France to crack down on poorly diagnosed concussion cases
Federation appalled after Toulouse centre Florian Fritz was sent back on to the pitch despite looking dazed after a knock to his head
The French Rugby Federation (FFR) will toughen its stance with Top 14 clubs for the upcoming season over the way they assess concussions during a match.
The FFR has reacted to the furore provoked by a clearly disorientated Toulouse centre Florian Fritz being sent back on in the Top 14 play-off with Racing-Metro in May after his head connected brutally with Francois van der Merwe's knee and he emerged with blood pouring from a head wound.
The federation will send an independent doctor to any team for the second part of the Top 14 campaign if they are found to have misdiagnosed a player during a game in the first half of the season. The teams involved must pay the wages and the costs of the doctor.
There will also be workshops for team officials and medical staff regarding the guidelines and the routine for diagnosis if a player is concussed.
The measures have come after Jean-Claude Peyrin, president of the FFR medical commission, said he choked with anger as he watched the images of how Fritz was treated on television.
"The next day I had an e-mail from the medical director of the International Rugby Board asking me what was going on in France," he said.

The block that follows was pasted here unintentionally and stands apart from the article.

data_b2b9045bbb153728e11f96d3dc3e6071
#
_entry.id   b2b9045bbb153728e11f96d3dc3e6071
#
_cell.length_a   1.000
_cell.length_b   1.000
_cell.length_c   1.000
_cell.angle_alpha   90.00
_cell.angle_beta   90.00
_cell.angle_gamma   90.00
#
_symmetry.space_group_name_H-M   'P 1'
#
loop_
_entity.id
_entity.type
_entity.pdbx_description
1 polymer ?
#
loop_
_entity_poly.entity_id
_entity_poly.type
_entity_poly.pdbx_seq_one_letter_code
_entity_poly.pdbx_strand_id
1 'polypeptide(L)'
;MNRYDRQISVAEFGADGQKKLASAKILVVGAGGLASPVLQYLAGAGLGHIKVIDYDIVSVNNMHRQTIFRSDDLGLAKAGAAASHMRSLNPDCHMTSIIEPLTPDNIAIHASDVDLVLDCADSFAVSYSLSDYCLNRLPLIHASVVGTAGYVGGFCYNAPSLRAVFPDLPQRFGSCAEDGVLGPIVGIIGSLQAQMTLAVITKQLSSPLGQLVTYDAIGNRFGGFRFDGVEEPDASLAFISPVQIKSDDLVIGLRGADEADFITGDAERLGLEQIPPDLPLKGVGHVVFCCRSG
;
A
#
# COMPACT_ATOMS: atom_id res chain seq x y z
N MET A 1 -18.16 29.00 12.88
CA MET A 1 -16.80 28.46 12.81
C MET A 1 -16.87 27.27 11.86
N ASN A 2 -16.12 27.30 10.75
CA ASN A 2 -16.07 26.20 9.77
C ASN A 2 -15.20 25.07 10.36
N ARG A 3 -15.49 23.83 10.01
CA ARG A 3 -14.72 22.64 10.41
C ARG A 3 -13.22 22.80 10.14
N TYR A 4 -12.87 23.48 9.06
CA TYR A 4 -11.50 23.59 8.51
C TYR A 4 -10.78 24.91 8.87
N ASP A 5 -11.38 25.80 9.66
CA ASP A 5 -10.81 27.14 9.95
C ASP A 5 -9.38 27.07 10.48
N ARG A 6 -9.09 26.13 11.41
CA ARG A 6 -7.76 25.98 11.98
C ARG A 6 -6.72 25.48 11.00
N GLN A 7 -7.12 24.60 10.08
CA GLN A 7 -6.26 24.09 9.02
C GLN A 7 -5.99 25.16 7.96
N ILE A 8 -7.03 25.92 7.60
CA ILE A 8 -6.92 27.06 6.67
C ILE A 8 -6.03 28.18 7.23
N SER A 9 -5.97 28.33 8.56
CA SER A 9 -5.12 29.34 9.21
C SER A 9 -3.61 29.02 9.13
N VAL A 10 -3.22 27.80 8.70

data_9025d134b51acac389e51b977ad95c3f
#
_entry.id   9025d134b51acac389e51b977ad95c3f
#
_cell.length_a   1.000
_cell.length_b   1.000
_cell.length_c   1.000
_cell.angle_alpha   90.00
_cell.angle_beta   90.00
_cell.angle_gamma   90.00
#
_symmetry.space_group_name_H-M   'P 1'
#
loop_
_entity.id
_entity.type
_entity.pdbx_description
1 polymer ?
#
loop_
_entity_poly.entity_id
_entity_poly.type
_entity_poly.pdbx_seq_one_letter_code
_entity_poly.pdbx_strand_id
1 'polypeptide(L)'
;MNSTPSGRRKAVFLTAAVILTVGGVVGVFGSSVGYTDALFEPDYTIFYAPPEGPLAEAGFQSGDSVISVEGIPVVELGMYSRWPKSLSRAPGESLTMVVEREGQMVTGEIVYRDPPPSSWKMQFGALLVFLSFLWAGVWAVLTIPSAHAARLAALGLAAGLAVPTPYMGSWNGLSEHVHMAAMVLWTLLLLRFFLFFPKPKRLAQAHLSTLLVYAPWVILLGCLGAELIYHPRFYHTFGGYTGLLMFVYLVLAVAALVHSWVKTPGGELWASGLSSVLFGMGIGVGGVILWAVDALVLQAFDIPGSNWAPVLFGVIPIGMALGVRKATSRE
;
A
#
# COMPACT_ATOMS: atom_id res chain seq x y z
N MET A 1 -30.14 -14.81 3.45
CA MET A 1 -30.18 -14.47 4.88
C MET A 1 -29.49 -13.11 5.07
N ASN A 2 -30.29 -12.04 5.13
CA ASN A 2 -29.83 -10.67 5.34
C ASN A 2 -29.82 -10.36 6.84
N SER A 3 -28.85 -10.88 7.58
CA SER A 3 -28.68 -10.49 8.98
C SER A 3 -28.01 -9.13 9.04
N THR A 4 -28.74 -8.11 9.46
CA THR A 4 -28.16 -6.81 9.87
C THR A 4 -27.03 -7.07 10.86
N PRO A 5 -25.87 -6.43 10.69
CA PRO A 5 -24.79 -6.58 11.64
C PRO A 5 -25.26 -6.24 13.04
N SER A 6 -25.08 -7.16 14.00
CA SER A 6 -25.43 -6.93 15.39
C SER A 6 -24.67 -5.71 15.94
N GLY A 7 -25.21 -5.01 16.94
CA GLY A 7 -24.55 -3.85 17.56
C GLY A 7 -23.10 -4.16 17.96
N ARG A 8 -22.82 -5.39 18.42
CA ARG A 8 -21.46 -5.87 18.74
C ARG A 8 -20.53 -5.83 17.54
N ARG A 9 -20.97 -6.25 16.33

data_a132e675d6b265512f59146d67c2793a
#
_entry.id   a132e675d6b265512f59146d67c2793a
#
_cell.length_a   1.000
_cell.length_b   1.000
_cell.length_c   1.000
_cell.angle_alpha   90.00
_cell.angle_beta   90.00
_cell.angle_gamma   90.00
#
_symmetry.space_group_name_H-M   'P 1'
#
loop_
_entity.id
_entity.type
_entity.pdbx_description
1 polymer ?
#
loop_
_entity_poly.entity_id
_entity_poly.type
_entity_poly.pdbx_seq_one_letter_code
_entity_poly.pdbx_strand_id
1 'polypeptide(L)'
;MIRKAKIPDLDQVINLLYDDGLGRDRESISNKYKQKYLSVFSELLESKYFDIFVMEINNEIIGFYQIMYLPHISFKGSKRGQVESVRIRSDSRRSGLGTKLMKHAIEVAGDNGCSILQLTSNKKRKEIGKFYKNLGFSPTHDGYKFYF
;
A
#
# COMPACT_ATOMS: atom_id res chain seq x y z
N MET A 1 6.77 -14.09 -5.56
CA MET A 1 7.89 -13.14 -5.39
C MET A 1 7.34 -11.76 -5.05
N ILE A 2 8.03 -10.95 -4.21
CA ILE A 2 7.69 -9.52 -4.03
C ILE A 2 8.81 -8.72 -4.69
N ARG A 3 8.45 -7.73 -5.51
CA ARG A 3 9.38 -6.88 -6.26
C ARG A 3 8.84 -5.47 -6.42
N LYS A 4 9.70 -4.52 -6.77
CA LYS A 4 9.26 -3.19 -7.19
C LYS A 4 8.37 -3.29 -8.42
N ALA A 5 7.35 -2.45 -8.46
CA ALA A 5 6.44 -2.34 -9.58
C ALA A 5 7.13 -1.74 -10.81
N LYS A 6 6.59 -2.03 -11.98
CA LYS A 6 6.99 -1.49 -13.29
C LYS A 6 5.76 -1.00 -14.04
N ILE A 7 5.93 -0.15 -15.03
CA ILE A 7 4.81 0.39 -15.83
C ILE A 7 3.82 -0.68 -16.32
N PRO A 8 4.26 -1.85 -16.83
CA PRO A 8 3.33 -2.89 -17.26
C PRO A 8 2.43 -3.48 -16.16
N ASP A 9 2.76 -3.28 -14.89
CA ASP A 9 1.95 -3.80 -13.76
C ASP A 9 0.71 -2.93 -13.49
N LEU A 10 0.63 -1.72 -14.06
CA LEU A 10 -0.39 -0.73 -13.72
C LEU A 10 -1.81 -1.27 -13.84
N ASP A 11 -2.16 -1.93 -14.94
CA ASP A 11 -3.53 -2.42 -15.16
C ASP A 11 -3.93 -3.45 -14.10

"The president [of the FFR] Pierre Camou also called me from Senegal."
Peyrin said that with concussion being one of the dominant issues in the sport the negligence shown in the Fritz case presented a catastrophic image to the world.
The federation, pressed by the IRB, is eager to discover the conclusions drawn by the French National Rugby League (LNR) in its inquiry into the incident.
"They saw everybody, including the Toulouse team doctor Albert Sadacca, on July 10," Peyrin said.
"Now we are saying to them [LNR] there is no time to lose."
But, whatever the result of the inquiry, there will be no punishment for the team.
"It is not possible under the rules," said Peyrin. "But we want what happened written down in black and white."
The Fritz case is just one example where the FFR is concerned by the number of concussions that have either not been diagnosed properly or have been completely ignored by team doctors.
"For the past two seasons we have - along with the LNR - co-financed a study with observers who watched all the matches on video and note down the incidents," said Peyrin.
"From this, we realised that in spite of training sessions that we have held for a while now, team doctors have not been effectively applying our guidelines."
According to the study's figures there were 58 cases of concussion last season with 18 either wrongly diagnosed or missed entirely on the pitch compared to 54 the previous season with 15 badly diagnosed.
More worrying for Peyrin is that 10 players, like Fritz, who underwent the pitch side concussion assessment - the IRB's system of posing questions to a player to see if he is clear-headed enough to resume playing - were wrongly sent back on to the pitch last season in comparison to five in the 2012-13 campaign.
"We said that things could not go on as they were and we had to come down strongly on such things happening," said Peyrin.